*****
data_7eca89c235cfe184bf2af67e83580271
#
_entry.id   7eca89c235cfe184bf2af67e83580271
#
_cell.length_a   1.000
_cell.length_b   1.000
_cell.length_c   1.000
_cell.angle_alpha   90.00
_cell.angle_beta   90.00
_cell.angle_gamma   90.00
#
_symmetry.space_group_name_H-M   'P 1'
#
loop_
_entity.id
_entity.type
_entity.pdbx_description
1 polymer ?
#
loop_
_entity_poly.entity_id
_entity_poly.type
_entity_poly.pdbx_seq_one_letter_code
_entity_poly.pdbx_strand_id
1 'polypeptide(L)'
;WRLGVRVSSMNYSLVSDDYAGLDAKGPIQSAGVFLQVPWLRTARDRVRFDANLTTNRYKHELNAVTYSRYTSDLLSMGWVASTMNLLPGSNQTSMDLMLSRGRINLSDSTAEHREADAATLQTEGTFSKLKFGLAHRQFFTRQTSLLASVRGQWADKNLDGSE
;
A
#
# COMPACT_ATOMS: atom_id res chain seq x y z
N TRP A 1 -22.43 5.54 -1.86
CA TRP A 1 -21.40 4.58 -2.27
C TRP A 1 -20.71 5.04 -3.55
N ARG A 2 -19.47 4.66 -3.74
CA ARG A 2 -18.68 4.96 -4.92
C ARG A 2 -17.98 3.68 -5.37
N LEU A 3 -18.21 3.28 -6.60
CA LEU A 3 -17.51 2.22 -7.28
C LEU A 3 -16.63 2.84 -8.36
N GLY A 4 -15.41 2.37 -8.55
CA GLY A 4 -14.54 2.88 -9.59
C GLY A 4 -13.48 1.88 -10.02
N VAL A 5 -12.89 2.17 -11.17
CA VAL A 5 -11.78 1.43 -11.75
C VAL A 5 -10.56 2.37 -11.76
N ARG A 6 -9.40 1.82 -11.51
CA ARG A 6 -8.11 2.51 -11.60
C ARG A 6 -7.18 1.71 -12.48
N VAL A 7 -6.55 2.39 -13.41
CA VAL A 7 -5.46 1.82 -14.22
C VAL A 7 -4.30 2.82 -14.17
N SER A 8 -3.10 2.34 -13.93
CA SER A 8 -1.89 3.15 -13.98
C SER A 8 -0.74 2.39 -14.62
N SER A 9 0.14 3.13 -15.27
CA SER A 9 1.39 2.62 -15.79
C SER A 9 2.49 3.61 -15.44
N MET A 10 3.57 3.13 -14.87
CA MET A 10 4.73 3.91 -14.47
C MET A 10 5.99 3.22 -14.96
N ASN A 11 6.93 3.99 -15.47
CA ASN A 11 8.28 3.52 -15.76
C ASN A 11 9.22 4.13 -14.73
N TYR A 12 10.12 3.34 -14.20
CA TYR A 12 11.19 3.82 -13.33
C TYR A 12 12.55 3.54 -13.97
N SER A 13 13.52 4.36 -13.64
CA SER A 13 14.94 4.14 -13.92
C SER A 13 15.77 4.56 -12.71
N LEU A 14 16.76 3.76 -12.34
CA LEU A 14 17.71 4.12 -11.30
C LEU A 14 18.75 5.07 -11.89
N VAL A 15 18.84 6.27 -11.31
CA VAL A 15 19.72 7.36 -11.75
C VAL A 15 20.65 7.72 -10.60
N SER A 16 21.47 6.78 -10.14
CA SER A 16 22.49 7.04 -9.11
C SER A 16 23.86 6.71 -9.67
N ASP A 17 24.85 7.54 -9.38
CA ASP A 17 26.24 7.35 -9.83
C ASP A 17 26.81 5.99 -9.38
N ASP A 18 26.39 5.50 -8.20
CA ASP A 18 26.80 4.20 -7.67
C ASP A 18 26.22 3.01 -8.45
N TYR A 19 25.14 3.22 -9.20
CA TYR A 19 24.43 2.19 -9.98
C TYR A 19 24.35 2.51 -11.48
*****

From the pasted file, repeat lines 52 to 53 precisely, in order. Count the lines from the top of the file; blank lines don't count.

N SER A 8 -3.10 2.34 -13.93
CA SER A 8 -1.89 3.15 -13.98